Scientists will eavesdrop on New York whales to help save them

Whale surveying buoyJulie Larsen Maher/WCSThe buoy used by Woods Hole to track whale acoustics was placed in New York Bight on June 23, 2016.

The Wildlife Conservation Society’s (WCS) New York Aquarium and the Woods Hole Oceanographic Institution (WHOI) are working together to listen to whales near New York.

To do this, they are deploying an acoustic monitoring buoy to the New York Bight, the coastal waters between the eastern tip of Long Island and the Cape May inlet of New Jersey.

This 4-foot wide buoy was engineered by Dr. Mark Baumgartner. It will sit on the sea floor and its mast will project 6 feet above the surface of the water. Inside the buoy, there is a hydrophone, which is how scientists will listen to whales swimming close by.

The New York Bight region is the home to 7 species of whales, including the blue whale (the world’s largest animal) and the humpback whale (renown famed for its beautiful songs). Also spotted in the area are fin, sei, minke, baleen, sperm whales, and endangered North Atlantic right whales. There are only about 450 North Atlantic right whales left in the wild because they were once hunted to near-extinction.

The acoustic monitoring buoy device listening for these whales will work in near real-time. When the whales vocalize, the sounds will be picked up by the hydrophone, transported through “stretch hoses” to an onshore satellite, then sent to a WHOI computer. Julianne Gurnee, a member of the Passive Acoustic Research Group, will then listen to the sounds and identify each of the species from their calls.

Similar devices are already being used today in Massachusetts and Maine, but this will be the first time one is used in New York. The New York buoy’s exact location will be 22 miles south of Fire Island, nestled between 2 major shipping lanes entering the New York Harbour.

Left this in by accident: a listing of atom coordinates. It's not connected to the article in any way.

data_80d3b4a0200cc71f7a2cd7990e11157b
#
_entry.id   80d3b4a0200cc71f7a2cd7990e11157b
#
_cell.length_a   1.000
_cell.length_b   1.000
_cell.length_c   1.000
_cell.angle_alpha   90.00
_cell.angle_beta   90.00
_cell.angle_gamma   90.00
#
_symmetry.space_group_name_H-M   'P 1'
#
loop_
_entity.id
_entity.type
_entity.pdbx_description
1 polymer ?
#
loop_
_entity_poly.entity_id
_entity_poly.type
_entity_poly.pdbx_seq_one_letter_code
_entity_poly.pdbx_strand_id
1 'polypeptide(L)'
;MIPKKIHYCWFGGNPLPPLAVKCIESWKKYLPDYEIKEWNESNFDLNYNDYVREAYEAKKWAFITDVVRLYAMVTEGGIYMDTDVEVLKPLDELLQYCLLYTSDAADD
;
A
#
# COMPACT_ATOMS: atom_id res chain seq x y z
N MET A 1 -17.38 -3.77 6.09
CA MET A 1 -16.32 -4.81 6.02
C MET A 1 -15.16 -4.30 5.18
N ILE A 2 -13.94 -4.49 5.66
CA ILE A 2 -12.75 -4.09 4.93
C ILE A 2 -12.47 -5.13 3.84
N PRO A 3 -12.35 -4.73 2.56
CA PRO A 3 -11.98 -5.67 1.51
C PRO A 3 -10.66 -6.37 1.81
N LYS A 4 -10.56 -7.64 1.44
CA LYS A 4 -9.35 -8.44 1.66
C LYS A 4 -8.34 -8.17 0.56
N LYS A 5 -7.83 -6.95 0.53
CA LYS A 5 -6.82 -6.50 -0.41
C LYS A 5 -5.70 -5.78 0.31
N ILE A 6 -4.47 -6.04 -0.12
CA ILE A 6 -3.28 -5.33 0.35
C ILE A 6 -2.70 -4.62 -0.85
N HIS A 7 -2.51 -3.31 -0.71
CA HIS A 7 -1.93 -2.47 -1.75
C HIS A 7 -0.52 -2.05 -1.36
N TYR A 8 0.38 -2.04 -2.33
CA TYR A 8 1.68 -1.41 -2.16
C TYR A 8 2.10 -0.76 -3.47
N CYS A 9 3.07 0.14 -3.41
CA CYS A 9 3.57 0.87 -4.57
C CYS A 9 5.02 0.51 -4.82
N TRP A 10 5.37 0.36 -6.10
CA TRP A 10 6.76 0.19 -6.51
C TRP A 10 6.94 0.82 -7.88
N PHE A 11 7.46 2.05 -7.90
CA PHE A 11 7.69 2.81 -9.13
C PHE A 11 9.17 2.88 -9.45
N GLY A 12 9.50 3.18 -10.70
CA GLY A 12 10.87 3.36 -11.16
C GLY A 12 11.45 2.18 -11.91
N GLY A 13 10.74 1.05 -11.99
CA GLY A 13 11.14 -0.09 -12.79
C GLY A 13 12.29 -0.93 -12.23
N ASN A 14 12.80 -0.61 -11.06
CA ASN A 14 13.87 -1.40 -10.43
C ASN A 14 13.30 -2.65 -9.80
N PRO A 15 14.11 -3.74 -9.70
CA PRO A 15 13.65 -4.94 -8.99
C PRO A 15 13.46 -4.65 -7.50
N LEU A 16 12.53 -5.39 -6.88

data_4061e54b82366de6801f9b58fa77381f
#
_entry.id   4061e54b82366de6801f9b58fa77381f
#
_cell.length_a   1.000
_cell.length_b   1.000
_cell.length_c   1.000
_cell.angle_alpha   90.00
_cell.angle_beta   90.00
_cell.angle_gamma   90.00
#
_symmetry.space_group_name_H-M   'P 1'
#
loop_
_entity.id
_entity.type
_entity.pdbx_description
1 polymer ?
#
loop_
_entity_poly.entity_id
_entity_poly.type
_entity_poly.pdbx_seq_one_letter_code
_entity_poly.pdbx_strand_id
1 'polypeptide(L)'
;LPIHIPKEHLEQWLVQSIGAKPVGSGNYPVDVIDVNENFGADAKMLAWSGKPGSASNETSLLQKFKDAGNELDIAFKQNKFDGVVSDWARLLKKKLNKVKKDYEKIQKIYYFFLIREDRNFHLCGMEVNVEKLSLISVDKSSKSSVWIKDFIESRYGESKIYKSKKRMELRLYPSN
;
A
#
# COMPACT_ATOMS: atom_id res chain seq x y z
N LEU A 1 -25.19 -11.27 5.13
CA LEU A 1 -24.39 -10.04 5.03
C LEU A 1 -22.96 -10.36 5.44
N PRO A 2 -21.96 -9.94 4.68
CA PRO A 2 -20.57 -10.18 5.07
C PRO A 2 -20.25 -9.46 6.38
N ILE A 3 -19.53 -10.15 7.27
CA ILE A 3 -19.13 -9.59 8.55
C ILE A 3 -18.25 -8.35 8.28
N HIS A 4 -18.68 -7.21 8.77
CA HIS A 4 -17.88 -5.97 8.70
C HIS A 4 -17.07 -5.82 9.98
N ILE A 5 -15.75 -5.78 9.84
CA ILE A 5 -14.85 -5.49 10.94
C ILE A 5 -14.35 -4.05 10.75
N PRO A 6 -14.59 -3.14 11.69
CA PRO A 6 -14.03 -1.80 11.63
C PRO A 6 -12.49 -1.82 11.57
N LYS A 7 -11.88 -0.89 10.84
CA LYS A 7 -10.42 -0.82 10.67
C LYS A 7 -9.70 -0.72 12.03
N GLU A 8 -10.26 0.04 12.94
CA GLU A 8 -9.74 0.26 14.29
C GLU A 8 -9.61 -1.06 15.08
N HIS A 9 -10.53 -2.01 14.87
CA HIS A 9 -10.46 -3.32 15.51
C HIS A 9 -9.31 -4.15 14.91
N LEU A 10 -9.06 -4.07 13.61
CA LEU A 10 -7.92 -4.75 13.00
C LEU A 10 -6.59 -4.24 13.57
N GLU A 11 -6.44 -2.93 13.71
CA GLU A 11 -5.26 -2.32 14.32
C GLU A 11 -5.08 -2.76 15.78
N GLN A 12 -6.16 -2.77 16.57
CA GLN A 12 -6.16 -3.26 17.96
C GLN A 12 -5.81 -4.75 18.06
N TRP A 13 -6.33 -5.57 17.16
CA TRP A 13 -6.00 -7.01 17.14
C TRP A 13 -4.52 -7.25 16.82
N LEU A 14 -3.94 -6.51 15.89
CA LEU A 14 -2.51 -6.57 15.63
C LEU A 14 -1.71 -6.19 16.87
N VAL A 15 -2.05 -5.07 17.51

Researchers know that high shipping traffic and loud ocean sounds have a profound effect on whales, especially since whales rely so heavily on their voices for socialisation and navigation. Human activities, like the use of sonar, are harming the animals and degrading their habitat. So, the research team hopes that this new buoy will give them a better understanding of just how debilitating these threats are in New York waters. They also hope that this information will be useful in improving whale conservation efforts.

In addition, the National Oceanic and Atmospheric Administration (NOAA) is planning to team up with WHOI to release another device, called the wave glider, in the near future. The wave glider will be an aquatic vehicle with the same real-time technology as the buoy, but it will be powered by wave and sun energy. This too could help scientists collect more information about whales in the New York Bight and help protect protect them.

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